Water conservation and creativity produced a quartet of honors for students from Monte Vista Elementary, Rosemont Middle School and Crescenta Valley High.
Two participants won first place, while two more were finalists in the Foothill Municipal Water District’s eighth annual Water is Life art competition.
The contest was open to students from kindergarten to 12th grade who reside within the water district’s area of La Crescenta-Montrose, La Cañada Flintridge and Altadena.
First-place winners received $100, second-place finishers were awarded $50 and honorable mentions received $25.
There were 73 entries and 11 finalists in three categories.
All finalists will have their art entered into the Metropolitan Water District of Southern California competition, which will include prizes and recognition in December.
Rosemont Middle School’s Joanna S. Kim won first place in the seventh-through-12th-grade category, while Crescenta Valley High freshman Heidy Hur and junior Alyssa Minjares were runner-up and honorable mention, respectively.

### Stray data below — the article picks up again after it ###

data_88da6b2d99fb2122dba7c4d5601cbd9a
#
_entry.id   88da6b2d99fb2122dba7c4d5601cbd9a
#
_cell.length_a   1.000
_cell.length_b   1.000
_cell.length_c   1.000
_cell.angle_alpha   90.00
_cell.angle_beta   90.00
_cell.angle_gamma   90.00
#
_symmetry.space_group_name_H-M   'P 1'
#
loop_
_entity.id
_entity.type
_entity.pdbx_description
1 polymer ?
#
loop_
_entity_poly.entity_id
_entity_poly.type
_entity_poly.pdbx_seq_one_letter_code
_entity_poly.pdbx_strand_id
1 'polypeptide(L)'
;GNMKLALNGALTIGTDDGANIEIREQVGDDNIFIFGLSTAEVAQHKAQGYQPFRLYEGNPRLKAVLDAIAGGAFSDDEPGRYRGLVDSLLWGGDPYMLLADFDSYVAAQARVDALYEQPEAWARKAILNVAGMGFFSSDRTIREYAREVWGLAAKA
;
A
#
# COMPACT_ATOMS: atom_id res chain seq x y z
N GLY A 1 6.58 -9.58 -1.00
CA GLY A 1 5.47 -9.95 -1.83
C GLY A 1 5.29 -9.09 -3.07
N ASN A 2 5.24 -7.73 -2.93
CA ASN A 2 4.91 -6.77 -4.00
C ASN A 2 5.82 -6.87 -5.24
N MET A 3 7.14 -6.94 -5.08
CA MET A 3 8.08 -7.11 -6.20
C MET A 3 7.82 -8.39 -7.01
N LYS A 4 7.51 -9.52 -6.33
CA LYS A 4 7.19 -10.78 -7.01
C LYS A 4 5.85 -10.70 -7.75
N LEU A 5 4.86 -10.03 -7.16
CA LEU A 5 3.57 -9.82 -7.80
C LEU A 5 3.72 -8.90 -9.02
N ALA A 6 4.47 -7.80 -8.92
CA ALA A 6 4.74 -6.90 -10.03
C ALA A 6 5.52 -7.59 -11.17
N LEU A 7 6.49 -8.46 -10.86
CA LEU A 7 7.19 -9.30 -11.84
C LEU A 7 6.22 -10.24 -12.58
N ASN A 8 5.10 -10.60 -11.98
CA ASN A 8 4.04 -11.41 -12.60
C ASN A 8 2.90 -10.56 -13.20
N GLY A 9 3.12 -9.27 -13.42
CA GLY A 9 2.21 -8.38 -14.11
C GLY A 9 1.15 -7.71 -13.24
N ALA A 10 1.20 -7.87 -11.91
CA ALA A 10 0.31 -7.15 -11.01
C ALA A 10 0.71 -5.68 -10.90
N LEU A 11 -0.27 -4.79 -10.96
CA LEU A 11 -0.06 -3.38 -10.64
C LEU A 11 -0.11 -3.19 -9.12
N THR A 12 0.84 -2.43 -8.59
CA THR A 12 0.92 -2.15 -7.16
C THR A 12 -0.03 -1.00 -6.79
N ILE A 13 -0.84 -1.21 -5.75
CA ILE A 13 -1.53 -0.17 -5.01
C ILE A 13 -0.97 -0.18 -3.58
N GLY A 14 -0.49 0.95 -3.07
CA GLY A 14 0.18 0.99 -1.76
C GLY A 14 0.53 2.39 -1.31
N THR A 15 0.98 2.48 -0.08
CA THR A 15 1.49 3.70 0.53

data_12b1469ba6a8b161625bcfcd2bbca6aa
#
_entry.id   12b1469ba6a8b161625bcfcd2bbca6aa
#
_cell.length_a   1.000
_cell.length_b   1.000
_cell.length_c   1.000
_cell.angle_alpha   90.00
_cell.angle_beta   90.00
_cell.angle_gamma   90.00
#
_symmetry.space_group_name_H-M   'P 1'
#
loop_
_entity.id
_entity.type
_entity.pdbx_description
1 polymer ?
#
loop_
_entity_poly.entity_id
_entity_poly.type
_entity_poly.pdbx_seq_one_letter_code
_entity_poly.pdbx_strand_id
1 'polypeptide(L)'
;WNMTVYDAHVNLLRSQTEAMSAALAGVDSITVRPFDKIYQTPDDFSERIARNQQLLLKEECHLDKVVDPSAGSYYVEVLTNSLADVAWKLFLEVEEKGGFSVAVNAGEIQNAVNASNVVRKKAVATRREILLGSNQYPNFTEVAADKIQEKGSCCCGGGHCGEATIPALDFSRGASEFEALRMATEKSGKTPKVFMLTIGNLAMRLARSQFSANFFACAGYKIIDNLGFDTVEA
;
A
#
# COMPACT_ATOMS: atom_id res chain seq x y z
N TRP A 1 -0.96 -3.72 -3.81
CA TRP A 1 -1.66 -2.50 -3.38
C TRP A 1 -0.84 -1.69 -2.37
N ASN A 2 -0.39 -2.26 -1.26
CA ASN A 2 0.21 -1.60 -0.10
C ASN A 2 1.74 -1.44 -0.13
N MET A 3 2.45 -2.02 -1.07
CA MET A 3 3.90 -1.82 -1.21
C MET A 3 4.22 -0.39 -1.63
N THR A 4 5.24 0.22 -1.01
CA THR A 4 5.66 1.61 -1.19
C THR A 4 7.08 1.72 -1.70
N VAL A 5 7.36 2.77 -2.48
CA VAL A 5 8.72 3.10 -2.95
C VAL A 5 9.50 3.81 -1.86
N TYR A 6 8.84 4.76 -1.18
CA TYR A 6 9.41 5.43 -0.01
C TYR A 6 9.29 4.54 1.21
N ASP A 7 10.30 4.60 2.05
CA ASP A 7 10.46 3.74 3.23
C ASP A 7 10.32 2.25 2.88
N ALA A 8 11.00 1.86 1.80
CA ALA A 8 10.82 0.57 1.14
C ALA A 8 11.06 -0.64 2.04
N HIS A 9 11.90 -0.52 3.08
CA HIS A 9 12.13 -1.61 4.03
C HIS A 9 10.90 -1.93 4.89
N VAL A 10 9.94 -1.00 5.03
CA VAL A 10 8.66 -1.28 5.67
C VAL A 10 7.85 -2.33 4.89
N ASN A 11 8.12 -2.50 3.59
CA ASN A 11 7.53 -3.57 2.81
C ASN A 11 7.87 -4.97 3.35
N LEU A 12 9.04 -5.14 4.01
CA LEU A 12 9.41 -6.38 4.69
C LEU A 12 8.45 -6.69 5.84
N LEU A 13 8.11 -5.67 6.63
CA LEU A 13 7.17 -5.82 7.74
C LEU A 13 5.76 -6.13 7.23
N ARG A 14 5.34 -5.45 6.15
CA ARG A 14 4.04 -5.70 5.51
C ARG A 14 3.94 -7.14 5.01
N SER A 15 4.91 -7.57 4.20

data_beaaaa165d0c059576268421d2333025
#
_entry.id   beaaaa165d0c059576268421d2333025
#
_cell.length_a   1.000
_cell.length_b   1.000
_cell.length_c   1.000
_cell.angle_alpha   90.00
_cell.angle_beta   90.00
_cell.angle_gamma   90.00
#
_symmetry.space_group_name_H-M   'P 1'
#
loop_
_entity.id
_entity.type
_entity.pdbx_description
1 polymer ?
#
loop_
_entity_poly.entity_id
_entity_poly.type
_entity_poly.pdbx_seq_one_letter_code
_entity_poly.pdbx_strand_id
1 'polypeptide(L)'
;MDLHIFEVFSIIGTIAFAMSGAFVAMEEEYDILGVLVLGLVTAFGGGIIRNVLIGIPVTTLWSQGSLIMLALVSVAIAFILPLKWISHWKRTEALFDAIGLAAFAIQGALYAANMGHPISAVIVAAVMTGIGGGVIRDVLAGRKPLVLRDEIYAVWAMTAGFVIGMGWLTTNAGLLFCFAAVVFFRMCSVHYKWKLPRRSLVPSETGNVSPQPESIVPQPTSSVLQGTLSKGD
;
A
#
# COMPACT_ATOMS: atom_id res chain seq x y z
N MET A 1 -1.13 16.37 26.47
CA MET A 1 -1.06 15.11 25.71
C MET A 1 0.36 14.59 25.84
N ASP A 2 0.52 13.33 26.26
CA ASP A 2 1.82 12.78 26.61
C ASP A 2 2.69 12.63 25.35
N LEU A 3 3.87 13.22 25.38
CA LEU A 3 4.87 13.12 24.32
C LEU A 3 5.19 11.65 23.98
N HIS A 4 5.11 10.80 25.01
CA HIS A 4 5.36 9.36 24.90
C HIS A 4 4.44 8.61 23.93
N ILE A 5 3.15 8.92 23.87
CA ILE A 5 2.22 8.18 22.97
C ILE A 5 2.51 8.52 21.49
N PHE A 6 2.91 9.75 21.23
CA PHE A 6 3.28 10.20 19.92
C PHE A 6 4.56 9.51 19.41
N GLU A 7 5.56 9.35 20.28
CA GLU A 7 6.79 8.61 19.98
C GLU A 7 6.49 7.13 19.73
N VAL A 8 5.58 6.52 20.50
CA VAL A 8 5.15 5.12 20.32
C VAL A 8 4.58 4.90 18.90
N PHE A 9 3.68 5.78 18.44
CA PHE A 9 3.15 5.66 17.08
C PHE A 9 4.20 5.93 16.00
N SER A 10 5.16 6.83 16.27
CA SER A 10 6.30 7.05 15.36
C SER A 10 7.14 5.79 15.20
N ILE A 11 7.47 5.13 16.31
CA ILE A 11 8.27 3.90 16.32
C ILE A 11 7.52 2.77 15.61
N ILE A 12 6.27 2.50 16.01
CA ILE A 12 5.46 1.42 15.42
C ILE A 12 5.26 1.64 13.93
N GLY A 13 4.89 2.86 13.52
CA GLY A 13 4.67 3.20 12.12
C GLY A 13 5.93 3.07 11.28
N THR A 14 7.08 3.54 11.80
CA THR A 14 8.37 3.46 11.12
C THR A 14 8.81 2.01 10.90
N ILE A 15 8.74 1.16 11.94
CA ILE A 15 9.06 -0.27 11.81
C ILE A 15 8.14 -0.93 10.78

Hur’s younger sister, Monte Vista fifth-grader Olivia, took first place in the fourth-through-sixth-grade category.
Kim’s artwork included a clock hovering near a shower, car wash, toilet and washing machine.
“People use a lot of water in order to use the sink, toilet, washing machine and so on, so I just felt like they should conserve more water as they use those [appliances],” Kim said.
The seventh-grader said it took her two months to complete her drawing, which was inspired, in part, by a camping trip with friends and family.
“I saw that a lot of my friends were taking really long showers, and I just wanted to draw something to remind people to conserve,” Kim said.
Olivia Hur said she was ecstatic about winning first place.
“It feels pretty exciting because you don’t think you’re going to win when there’s a lot of people,” Hur said.
Hur’s piece included several water drops holding stop signs near a young girl brushing her teeth.
“Many people waste a lot of water, like turning on the water when they’re brushing their teeth, so my drawing is saying, ‘don’t do that,’” Hur said. “You should save water.”